Both Marcy Wheeler and Kirk Murphy have responded to BP’s filing with EPA (pdf) in which BP insists that they must continue the use Corexit EC9500A as the dispersant of choice in attempting to mitigate the effects of the continuing gusher a mile beneath the surface of the Gulf of Mexico. I want to expand on their findings to point out the intellectual dishonesty BP uses in supporting their decision to continue using Corexit.

Here is how BP frames the directive they received from EPA to choose a new dispersant, and their decision to ignore that directive:

BP’s response below considers the criteria set forth in the directive in the following order (1) dispersants with a toxicity value greater than or equal to 32.00 ppm LC50 toxicity value for Menidia or 18.00 ppm LC50 for Mysidopis [sic], as indicated on the NCP Product Schedule, (2) the availability based on existing stockpiles, the estimated time to begin aerial and subsurface application, and time for manufacturing, shipping and warhousing, and (3) as effective as Corexit EC9500A at dispersing the oil plume. As discussed below, given the above criteria, BP continues to believe that Corexit EC9500A is the best alternative.

Here is the NCP Product Schedule toxicity table that is referenced above:

dispersants

Note that Corexit EC9500A fails to meet criterion number one. In fact, for the Menidia toxicity analysis, it is the most toxic dispersant in the table. Five preparations meet criterion number one for toxicity.

Next, BP addresses availability, noting that they have over 200,000 gallons of Corexit EC9500A on hand and 100,000 gallons Sea Brat #4. Then, BP informs EPA that they don’t have the other agents on hand and that it will take too long to obtain supplies:

BP does not have a stockpile of the other dispersants that meet the criteria in the May 19th Directive, and the manufacturers tell us that they cannot produce the requested volume for 10 to 14 days or more.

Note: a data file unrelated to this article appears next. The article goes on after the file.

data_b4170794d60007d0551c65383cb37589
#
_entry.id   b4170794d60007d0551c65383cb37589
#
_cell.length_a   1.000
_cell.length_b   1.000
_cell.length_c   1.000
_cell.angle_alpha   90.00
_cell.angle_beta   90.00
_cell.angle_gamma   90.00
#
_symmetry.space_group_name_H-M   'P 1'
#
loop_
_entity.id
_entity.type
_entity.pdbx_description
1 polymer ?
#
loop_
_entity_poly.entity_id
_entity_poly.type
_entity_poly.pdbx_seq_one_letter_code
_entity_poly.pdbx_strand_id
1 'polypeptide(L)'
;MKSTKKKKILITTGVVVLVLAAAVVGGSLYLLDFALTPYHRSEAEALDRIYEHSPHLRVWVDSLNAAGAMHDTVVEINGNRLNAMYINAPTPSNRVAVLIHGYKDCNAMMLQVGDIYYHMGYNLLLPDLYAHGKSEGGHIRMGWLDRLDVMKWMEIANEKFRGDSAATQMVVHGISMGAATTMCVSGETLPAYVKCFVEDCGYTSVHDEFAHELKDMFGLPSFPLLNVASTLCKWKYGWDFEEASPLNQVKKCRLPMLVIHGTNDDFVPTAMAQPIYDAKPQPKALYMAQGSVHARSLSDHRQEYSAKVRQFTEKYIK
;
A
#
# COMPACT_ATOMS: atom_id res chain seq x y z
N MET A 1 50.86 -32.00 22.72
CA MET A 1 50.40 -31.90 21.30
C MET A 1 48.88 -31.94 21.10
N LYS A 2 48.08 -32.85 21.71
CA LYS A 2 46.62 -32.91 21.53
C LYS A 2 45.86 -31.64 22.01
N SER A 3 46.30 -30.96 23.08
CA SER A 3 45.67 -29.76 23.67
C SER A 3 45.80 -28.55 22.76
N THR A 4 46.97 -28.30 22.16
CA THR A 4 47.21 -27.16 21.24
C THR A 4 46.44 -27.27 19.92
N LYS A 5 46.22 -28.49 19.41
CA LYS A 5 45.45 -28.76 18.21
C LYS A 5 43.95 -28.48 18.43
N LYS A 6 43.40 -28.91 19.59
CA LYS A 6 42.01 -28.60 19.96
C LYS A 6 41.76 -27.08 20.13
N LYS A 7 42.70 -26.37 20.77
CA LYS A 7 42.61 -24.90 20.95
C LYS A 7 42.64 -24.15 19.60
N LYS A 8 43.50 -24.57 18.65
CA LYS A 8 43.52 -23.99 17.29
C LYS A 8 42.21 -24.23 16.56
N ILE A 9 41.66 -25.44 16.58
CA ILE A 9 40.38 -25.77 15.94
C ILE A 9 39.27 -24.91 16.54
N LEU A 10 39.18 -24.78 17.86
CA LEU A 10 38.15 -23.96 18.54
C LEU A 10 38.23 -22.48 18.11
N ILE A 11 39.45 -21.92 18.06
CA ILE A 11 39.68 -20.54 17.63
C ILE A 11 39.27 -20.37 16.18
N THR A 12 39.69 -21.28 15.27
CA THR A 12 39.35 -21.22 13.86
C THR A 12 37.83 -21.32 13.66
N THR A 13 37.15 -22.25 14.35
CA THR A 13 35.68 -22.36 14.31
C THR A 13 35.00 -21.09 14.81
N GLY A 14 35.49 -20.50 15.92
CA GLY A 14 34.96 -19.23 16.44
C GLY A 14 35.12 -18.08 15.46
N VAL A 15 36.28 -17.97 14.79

Inexplicably, BP provides more detailed information on five dispersants alongside data from their two Corexit formulations, but only two of the five dispersants they analyzed in detail were taken from the group of five with the EPA-mandated low toxicity levels. Furthermore, they provide no more information on availability of these two agents, merely noting they will provide the information to EPA.

Despite Sea Brat #4 meeting the EPA toxicity criteria and despite having 100,000 gallons of it on hand, BP moves outside the EPA toxicity criteria to bring in an intellectually dishonest claim about Sea Brat #4 in order to eliminate it as a candidate for use. As pointed out in Marcy’s post, BP claims that one minor component of Sea Brat #4 "may degrade" to a compound that is an endocrine disruptor. As Kirk Murphy points out, the scientific literature demonstrates that dispersants as a class (and Corexit EC9500A as the usual research example) result in making the known endocrine disruptors in the oil spill itself more bioavailable to a number of organisms.

This is intellectual dishonesty taken to the extreme. BP is rejecting a much less toxic dispersant candidate because a minor component "may" break down into an endocrine disruptor, when the oil itself is providing endocrine disruptors in amounts many orders of magnitude higher than any anticipated breakdown product of a dispersant. Further, BP knows that its dispersant, and all dispersants as a class, are making the endocrine disruptors in the oil more available to the organisms they can harm. Here is a snippet from a NOAA review (pdf) of endocrine disruptors, dealing with polycyclic aromatic hydrocarbons, which are present in high amounts in crude oil and which were the subject of the scientific study Kirk found:

Polycyclic Aromatic Hydrocarbons (PAHs). The PAHs appear to depress the production or levels of circulating estrogens as well as vitellogenin in female fish. There does not appear to be much information on the effects of PAHs in male fish. PAHs have also been shown to result in lower GSIs.

[GSI = gonadosomatic index, (gonad weight/body weight X 100)]

So the bottom line is that in claiming that a minor component of Sea Brat #4 "may" break down into an endocrine disruptor, BP is focusing on the possible introduction of endocrine disruptors at probably less than a millionth (and more likely less than a billionth) of the endocrine disruptors that the dispersants are helping to become more bioavailable. There is simply no justification for BP’s exclusion of Sea Brat #4 on this basis.

It should also be noted that all five of the agents which meet EPA’s toxicity criterion also exceed Corexit EC 9500A’s performance on EPA’s measure of effectiveness on South Louisiana Crude.

Finally, BP has categorically rejected several of the more effective, less toxic dispersants by claiming that they are not available in the 10 to 14 day range. We are likely still several months away from a relief well stemming the flow from the gusher. Why does BP not offer to switch to one of the better agents at a later date when it becomes available in sufficient quantities?

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